Bottom. A term used to describe a person in a gay relationship who prefers to be the one penetrated. However, this simple expression of which sexual position one prefers has many other deep rooted connotations and assumptions within queer culture. And it is these themes which Willy Hudson brilliantly addresses in his one man show Bottom.

Performed in a small room at Pleasance Theatre, and also at Edinburgh Fringe, the intimate setting allowed Hudson to connect with the audience more easily and involve them as part of his show. He begins the show immediately breaking the fourth wall, by popping his head out of the curtain and stopping the music as he says he’s not ready yet. He shuffles onto the stage through a side door wearing nothing but a neon pink towel wrapped around his waist and dragging in a big pink bag with his props. Joining his simple set of the lower half of a mannequin wearing boxers on one side, and a microphone stand on the other side, the focus is on the partially nude man standing in front of you.

He proceeds to ask an audience member to pass him his underwear from under their seat, and gets two other people to hold his towel tightly as he starts getting dressed. We wait as we watch him get fully clothed, making little jokes about the pattern on his socks, until he proudly dons a t-shirt with a head-to-toe picture of Beyoncé printed on it. Within these first few minutes, the general theme and nature of the play has been defined as a comedic display of queer culture.

Hudson begins to talk about his recent sexual encounter where he runs into the bathroom as he feels very embarrassed that he is unable to become erect. Using perfectly timed tech cues to play the sound of a door locking and turning on the tap as he made the action, the audience was transported into the scene as panic rises over the character about why he is unable to get stimulated. The lights change and Hudson moves from centre stage to stage left where he begins to speak into the microphone about erectile dysfunction disorder. This change in tone where he speaks about a topic from his life or queer culture is a theme which carries on through the play and allows Hudson to have more flexibility about the range of topics he can touch upon.

The play continues to describe Hudson’s story of meeting up with a guy on the gay dating app Grindr, and explaining how the date had gone terribly wrong, especially as he, who has only bottomed in the past, now fails to get an erection in the one situation where he tries to top. Whilst this may seem like a raunchy tale of sexual crisis and trivial matters of preferred sexual position, Hudson was able to hit many key notes about the LGBT+ experience and queer culture.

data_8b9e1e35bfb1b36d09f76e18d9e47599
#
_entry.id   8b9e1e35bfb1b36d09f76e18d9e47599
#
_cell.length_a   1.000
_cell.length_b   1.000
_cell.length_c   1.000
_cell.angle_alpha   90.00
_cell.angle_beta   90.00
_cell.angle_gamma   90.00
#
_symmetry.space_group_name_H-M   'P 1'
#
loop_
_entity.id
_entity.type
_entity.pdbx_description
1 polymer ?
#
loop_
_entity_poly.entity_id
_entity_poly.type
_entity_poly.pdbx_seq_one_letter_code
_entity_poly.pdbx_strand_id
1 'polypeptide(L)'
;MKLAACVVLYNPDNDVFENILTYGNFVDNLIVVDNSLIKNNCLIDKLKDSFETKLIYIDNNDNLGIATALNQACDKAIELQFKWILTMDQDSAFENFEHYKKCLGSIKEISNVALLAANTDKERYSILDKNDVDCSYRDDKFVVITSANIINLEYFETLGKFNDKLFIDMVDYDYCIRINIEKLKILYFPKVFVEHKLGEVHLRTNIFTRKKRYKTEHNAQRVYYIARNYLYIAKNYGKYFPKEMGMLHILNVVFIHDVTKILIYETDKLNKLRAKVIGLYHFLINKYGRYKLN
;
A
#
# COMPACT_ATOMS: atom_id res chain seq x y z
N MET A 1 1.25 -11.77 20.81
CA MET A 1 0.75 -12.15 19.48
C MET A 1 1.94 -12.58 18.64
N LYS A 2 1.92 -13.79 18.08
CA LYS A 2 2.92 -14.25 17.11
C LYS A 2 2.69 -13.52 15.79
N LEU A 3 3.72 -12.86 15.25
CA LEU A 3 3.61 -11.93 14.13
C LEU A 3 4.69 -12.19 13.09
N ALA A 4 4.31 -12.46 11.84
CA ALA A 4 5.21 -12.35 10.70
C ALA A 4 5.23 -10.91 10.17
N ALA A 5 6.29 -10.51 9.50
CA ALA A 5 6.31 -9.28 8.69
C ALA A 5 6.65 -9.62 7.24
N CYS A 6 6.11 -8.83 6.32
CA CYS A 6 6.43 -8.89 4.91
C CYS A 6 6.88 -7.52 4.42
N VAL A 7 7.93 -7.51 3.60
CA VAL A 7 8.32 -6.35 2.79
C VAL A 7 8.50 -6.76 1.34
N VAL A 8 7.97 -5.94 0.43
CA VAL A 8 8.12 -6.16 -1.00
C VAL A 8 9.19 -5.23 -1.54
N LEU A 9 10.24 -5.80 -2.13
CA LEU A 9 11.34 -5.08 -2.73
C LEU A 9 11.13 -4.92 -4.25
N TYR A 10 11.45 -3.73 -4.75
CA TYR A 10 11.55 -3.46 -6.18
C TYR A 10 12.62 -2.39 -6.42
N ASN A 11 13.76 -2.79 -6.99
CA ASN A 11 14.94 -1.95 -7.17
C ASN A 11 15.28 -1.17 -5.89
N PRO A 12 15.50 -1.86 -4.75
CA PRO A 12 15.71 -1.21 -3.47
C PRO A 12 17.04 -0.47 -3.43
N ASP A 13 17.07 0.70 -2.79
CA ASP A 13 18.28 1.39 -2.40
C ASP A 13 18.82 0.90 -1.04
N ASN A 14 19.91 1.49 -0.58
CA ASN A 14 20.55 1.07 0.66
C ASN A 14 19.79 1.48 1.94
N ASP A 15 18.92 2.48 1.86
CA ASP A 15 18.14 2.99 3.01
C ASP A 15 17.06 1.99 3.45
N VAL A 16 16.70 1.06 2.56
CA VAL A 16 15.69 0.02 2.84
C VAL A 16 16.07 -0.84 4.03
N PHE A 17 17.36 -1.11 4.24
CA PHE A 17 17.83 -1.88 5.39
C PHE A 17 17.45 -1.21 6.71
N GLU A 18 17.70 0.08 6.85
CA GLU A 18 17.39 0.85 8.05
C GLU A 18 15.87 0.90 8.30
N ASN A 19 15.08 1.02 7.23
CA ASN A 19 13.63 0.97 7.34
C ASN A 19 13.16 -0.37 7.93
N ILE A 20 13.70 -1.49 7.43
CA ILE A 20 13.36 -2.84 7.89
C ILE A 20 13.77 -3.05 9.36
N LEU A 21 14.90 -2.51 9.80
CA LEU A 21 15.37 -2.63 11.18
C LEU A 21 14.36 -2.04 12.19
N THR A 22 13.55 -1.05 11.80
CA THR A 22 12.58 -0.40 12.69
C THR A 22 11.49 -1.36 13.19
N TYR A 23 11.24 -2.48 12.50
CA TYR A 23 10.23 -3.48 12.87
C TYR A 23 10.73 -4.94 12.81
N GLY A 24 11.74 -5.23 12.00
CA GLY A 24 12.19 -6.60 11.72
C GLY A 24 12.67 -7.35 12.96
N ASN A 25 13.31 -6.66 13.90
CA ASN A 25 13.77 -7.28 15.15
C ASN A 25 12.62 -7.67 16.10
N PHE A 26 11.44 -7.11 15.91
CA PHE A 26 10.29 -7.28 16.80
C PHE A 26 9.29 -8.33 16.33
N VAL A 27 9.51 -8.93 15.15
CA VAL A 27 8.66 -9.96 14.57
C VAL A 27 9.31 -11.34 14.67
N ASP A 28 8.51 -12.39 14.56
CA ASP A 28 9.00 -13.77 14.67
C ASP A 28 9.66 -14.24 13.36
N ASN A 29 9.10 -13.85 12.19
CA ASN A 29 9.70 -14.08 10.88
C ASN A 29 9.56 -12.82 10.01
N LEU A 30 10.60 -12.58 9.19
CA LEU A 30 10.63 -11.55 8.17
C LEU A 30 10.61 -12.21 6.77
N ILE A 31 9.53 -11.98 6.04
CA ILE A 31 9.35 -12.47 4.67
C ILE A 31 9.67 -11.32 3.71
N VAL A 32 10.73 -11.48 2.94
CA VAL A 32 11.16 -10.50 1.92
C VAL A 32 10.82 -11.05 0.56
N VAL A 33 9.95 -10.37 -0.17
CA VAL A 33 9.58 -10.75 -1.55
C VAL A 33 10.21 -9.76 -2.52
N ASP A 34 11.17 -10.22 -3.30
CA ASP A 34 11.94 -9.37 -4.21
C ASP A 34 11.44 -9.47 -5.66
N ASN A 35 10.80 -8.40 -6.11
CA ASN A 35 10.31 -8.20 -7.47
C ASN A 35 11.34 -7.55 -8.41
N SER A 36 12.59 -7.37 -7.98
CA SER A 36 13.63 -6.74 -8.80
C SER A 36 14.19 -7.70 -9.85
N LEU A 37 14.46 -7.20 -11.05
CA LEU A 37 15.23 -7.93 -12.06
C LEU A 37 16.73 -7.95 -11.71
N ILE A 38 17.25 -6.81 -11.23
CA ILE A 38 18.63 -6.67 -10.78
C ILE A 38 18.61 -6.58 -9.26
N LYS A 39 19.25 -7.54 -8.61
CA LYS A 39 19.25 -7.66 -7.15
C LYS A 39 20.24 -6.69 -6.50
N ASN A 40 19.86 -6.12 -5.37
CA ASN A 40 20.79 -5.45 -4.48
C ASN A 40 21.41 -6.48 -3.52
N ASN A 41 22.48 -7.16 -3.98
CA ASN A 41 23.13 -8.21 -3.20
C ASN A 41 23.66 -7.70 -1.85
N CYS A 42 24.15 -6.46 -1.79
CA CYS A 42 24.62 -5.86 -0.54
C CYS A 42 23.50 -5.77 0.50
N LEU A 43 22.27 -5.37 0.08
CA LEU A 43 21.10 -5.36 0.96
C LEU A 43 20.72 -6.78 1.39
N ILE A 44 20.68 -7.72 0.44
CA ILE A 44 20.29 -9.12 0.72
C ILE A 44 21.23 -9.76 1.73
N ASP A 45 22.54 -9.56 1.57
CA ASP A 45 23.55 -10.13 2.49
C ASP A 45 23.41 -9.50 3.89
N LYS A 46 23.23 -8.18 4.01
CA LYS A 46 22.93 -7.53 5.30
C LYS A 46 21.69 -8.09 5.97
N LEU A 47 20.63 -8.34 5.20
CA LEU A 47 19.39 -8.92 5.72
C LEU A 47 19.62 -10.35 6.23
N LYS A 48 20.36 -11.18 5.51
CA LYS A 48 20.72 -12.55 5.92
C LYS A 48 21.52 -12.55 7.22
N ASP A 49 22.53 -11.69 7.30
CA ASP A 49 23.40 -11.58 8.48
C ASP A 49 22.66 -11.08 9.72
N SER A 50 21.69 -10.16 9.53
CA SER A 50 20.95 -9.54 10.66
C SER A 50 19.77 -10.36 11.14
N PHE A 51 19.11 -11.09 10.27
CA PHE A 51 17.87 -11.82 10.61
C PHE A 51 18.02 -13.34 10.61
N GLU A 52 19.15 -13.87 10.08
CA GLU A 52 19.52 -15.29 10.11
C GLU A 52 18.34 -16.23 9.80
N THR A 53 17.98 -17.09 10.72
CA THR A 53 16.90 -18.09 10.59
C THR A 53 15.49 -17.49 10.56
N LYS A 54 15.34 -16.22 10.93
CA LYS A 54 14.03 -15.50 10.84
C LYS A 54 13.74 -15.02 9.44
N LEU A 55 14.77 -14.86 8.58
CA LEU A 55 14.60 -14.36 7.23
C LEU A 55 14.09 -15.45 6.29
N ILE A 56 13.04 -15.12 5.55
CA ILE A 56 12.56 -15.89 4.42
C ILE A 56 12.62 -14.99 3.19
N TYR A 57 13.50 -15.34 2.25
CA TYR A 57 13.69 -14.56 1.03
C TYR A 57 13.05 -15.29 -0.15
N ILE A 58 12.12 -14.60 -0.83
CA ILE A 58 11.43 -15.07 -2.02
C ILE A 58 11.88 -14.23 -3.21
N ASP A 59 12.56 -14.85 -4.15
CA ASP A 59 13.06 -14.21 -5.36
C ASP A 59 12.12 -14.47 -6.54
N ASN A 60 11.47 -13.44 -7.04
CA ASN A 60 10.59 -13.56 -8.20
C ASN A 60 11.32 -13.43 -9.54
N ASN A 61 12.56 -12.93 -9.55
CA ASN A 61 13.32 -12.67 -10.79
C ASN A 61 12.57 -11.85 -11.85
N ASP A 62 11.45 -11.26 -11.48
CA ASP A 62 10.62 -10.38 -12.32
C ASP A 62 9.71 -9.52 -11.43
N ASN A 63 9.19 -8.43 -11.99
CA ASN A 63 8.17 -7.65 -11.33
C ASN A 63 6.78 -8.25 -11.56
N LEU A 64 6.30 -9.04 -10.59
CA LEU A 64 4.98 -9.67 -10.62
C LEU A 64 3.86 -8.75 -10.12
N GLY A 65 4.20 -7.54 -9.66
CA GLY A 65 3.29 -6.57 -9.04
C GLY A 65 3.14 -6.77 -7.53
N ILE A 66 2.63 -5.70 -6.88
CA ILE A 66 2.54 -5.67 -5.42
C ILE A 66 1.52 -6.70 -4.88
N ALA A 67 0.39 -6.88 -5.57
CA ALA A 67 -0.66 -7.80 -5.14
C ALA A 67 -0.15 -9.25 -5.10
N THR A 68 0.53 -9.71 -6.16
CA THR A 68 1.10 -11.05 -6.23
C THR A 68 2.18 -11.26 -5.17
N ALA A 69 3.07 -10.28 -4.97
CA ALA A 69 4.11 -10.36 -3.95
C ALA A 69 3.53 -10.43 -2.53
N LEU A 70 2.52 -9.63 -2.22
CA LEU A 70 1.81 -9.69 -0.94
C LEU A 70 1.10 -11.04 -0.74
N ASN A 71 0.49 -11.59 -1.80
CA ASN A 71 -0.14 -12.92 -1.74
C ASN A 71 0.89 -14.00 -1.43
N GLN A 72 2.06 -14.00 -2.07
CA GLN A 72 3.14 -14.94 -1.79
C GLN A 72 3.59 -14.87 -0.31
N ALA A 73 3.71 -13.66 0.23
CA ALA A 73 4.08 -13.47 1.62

Throughout the play he touches upon topics such as how straight women sometimes use gay men as toys for their own entertainment (referred to as fag hags), the concept that tops or bottoms can be predicted based upon their external appearance and attitude, and the internalised homophobia within the queer community when it comes to giving more respect to ‘straight acting’ butch gay men. I feel that in some respects viewers who are not part of or closely related to the LGBT+ community may not understand the full depth of the topics being discussed. Particularly focussing on the core theme of the play which is bottoming and sexual positions, Hudson is somehow able to address the issue with an air of humour yet seriousness at the same time. He speaks on the obsession of describing one’s sexual position preference on dating apps, degrading other men to just their holes, and how the imminent question of ‘top or bottom?’ will always appear early on when speaking to someone on these apps. But Hudson doesn’t hesitate to dig even deeper and exposes the internalised homophobia that many gay men have in idolising the butch men who can give them the shred of fantasy of being in a ‘normal’ heterosexual relationship, and subsequently degrading other men for being too femme.

The play was extremely enjoyable and truly a pleasure to watch. The themes explored and the humour, integrated with consistent and high quality audience participation, made the experience much better than anything I would have expected.

My only qualm was that at points the flow of the otherwise amazing play was interrupted and may have caused some confusion. I was unsure whether Hudson purposely broke character as part of the play or if it was by accident. At certain points, the lights changed and lit up a different part of the stage, and Hudson made an audible realisation that he was supposed to move on, but this didn’t register as smoothly as it could have done. However, I do commend the use of breaking the fourth wall.

During one scene the character is attempting to demonstrate his desire for being a top on the mannequin on the stage but is unable to do so. Hudson breaks character and asks the tech director for what he was supposed to do and she replies from the back of the room asking whether he would like to try again, to which he eventually asks to move on. This seemed very real in the moment and added a new layer to the play.

Overall, this was one of the best fringe plays I have seen, and was very well suited to the small size of the theatre. It was honestly a pleasure to watch!

4.5 stars